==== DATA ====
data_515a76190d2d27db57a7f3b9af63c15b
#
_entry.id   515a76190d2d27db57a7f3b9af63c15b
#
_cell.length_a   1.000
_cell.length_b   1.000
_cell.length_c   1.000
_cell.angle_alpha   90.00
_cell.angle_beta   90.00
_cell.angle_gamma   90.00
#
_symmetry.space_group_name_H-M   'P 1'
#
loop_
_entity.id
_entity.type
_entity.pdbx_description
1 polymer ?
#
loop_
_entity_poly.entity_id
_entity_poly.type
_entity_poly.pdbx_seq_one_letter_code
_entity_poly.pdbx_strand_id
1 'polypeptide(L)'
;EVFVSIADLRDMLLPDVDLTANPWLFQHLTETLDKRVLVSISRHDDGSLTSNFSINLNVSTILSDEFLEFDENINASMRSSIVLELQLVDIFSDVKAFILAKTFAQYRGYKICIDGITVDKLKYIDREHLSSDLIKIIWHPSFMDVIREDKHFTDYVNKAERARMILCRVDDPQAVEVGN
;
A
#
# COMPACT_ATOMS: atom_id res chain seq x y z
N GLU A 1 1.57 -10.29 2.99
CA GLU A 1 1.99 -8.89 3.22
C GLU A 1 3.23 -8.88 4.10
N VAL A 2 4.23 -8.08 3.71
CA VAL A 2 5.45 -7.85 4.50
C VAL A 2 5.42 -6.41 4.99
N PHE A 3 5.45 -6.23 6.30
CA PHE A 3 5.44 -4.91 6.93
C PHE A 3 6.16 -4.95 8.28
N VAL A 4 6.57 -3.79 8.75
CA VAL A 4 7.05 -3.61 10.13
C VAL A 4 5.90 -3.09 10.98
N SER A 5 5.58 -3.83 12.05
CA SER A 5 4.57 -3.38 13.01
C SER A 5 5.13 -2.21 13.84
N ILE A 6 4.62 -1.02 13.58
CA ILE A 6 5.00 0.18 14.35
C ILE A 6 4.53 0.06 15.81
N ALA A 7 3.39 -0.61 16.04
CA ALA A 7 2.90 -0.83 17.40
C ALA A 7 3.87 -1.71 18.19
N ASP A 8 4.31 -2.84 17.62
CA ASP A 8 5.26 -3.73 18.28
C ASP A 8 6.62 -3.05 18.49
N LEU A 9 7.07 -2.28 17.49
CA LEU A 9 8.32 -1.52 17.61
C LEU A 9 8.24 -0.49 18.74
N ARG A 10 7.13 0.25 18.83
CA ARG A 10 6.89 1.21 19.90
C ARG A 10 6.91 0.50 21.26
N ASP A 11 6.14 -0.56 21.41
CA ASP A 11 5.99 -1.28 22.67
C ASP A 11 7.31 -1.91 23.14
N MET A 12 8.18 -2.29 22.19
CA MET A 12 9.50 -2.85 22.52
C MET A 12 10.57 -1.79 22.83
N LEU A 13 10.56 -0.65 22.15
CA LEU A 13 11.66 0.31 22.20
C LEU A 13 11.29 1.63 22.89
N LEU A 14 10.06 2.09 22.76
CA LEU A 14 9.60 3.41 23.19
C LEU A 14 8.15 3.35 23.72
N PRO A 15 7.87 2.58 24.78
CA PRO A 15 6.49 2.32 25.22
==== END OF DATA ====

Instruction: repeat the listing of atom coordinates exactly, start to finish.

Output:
data_515a76190d2d27db57a7f3b9af63c15b
#
_entry.id   515a76190d2d27db57a7f3b9af63c15b
#
_cell.length_a   1.000
_cell.length_b   1.000
_cell.length_c   1.000
_cell.angle_alpha   90.00
_cell.angle_beta   90.00
_cell.angle_gamma   90.00
#
_symmetry.space_group_name_H-M   'P 1'
#
loop_
_entity.id
_entity.type
_entity.pdbx_description
1 polymer ?
#
loop_
_entity_poly.entity_id
_entity_poly.type
_entity_poly.pdbx_seq_one_letter_code
_entity_poly.pdbx_strand_id
1 'polypeptide(L)'
;EVFVSIADLRDMLLPDVDLTANPWLFQHLTETLDKRVLVSISRHDDGSLTSNFSINLNVSTILSDEFLEFDENINASMRSSIVLELQLVDIFSDVKAFILAKTFAQYRGYKICIDGITVDKLKYIDREHLSSDLIKIIWHPSFMDVIREDKHFTDYVNKAERARMILCRVDDPQAVEVGN
;
A
#
# COMPACT_ATOMS: atom_id res chain seq x y z
N GLU A 1 1.57 -10.29 2.99
CA GLU A 1 1.99 -8.89 3.22
C GLU A 1 3.23 -8.88 4.10
N VAL A 2 4.23 -8.08 3.71
CA VAL A 2 5.45 -7.85 4.50
C VAL A 2 5.42 -6.41 4.99
N PHE A 3 5.45 -6.23 6.30
CA PHE A 3 5.44 -4.91 6.93
C PHE A 3 6.16 -4.95 8.28
N VAL A 4 6.57 -3.79 8.75
CA VAL A 4 7.05 -3.61 10.13
C VAL A 4 5.90 -3.09 10.98
N SER A 5 5.58 -3.83 12.05
CA SER A 5 4.57 -3.38 13.01
C SER A 5 5.13 -2.21 13.84
N ILE A 6 4.62 -1.02 13.58
CA ILE A 6 5.00 0.18 14.35
C ILE A 6 4.53 0.06 15.81
N ALA A 7 3.39 -0.61 16.04
CA ALA A 7 2.90 -0.83 17.40
C ALA A 7 3.87 -1.71 18.19
N ASP A 8 4.31 -2.84 17.62
CA ASP A 8 5.26 -3.73 18.28
C ASP A 8 6.62 -3.05 18.49
N LEU A 9 7.07 -2.28 17.49
CA LEU A 9 8.32 -1.52 17.61
C LEU A 9 8.24 -0.49 18.74
N ARG A 10 7.13 0.25 18.83
CA ARG A 10 6.89 1.21 19.90
C ARG A 10 6.91 0.50 21.26
N ASP A 11 6.14 -0.56 21.41
CA ASP A 11 5.99 -1.28 22.67
C ASP A 11 7.31 -1.91 23.14
N MET A 12 8.18 -2.29 22.19
CA MET A 12 9.50 -2.85 22.52
C MET A 12 10.57 -1.79 22.83
N LEU A 13 10.56 -0.65 22.15
CA LEU A 13 11.66 0.31 22.20
C LEU A 13 11.29 1.63 22.89
N LEU A 14 10.06 2.09 22.76
CA LEU A 14 9.60 3.41 23.19
C LEU A 14 8.15 3.35 23.72
N PRO A 15 7.87 2.58 24.78
CA PRO A 15 6.49 2.32 25.22